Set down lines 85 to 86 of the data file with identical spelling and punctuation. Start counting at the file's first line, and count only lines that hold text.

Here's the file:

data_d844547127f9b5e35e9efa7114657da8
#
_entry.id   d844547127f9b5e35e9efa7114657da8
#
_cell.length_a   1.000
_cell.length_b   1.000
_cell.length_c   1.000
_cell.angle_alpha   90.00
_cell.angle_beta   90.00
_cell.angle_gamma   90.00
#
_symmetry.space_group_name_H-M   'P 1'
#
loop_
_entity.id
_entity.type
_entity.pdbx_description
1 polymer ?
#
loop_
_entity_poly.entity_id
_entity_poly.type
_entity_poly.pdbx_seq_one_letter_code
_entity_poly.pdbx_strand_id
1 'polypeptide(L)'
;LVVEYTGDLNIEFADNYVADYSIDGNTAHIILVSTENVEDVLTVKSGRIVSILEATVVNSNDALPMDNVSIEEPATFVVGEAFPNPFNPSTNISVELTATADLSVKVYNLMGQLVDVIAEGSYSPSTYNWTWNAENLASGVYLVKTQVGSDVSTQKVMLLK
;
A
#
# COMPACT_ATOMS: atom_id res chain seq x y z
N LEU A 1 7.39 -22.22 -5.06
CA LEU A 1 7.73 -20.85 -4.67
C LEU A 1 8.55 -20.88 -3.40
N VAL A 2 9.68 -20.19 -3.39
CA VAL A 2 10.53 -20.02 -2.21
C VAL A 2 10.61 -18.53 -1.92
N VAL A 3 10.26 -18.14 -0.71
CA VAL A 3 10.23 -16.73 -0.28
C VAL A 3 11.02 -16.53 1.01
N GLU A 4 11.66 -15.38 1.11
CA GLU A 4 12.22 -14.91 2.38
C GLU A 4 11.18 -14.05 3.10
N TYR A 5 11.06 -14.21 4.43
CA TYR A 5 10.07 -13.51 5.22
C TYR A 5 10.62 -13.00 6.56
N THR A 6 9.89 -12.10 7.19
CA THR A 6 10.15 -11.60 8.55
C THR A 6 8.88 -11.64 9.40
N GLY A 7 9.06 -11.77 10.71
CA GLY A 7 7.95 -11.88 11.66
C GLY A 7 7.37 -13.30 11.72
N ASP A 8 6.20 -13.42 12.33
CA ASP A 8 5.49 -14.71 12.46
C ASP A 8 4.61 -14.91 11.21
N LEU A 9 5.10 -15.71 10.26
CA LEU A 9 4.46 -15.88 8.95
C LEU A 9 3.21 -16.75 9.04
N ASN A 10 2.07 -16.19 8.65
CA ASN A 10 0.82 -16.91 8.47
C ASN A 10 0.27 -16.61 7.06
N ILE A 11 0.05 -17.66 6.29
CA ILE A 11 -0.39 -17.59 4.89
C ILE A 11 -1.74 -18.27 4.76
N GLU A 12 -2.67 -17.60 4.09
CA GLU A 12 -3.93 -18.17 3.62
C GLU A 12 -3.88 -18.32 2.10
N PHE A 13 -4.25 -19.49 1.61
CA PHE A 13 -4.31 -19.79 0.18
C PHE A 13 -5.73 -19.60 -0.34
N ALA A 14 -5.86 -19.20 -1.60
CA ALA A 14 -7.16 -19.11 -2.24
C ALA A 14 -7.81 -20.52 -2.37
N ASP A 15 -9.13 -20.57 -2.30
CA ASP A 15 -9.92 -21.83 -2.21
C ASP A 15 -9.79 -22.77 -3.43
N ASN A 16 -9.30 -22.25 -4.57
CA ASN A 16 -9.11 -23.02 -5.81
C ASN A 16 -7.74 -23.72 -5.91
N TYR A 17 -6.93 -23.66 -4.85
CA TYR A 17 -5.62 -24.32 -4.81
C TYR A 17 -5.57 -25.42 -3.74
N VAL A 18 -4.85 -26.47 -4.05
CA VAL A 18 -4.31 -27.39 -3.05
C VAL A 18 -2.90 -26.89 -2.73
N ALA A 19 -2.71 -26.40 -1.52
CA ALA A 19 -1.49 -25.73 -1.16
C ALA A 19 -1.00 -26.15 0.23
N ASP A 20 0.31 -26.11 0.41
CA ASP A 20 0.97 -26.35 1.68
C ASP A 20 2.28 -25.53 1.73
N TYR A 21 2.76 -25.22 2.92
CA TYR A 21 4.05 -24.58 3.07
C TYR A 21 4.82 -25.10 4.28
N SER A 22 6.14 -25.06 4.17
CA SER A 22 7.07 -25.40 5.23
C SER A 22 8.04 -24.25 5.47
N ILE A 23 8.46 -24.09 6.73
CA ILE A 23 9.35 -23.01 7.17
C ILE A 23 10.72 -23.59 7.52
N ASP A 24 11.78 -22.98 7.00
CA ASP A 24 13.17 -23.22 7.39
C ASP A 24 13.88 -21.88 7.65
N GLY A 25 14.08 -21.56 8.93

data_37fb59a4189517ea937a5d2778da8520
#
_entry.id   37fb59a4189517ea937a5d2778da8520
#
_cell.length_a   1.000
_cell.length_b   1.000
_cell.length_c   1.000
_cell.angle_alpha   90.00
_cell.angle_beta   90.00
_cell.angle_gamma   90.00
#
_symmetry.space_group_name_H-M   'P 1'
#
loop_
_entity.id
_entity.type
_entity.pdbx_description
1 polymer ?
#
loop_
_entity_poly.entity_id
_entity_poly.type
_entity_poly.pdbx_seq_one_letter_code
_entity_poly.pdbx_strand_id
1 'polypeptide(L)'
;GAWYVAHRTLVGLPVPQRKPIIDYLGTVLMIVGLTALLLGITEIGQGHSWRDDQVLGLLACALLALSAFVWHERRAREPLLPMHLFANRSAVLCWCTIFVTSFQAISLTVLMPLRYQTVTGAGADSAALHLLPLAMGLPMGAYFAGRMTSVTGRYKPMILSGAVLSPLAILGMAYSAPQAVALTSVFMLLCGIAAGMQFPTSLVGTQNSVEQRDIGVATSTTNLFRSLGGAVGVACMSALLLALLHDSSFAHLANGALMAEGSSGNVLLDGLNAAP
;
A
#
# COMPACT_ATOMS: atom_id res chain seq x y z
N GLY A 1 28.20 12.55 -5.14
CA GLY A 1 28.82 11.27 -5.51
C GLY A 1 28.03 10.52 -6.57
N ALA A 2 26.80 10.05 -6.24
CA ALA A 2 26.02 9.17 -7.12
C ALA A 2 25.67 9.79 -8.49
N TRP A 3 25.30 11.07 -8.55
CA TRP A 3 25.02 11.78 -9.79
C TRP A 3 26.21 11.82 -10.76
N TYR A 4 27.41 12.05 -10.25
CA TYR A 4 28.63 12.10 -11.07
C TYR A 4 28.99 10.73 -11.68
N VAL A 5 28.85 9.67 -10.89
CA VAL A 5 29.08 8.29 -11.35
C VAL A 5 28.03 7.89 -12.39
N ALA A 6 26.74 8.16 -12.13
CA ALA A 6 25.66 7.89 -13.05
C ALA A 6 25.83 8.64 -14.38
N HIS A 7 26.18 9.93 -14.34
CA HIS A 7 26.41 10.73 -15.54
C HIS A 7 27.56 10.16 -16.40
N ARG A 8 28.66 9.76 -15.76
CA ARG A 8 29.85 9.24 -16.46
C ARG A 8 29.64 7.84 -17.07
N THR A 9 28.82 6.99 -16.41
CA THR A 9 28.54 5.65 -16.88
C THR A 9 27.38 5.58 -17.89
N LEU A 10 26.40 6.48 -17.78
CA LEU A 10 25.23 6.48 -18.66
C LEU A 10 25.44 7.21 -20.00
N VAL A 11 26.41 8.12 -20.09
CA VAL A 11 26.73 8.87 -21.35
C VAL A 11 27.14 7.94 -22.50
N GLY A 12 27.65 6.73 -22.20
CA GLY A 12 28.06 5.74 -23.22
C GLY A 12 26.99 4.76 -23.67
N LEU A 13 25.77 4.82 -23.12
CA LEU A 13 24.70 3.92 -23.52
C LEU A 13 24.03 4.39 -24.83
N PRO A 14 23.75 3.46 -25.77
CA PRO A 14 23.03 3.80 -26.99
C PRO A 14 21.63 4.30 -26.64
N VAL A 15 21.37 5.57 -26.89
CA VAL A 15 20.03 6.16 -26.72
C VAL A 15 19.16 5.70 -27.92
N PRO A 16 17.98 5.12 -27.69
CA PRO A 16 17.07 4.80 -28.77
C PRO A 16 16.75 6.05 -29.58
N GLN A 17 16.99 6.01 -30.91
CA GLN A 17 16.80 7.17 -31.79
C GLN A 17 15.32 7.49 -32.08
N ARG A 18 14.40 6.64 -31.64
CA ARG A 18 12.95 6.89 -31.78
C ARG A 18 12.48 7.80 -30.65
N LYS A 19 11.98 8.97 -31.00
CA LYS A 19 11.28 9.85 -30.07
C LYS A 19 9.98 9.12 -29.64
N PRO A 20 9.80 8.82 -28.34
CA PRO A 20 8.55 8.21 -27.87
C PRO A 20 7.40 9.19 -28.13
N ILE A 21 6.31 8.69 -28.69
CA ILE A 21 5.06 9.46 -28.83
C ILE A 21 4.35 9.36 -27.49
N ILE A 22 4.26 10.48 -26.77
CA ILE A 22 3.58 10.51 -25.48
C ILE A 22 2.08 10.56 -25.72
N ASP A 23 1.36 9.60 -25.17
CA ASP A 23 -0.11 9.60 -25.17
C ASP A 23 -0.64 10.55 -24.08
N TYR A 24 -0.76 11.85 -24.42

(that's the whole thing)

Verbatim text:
N ALA A 19 -2.71 -26.40 -1.52
CA ALA A 19 -1.49 -25.73 -1.16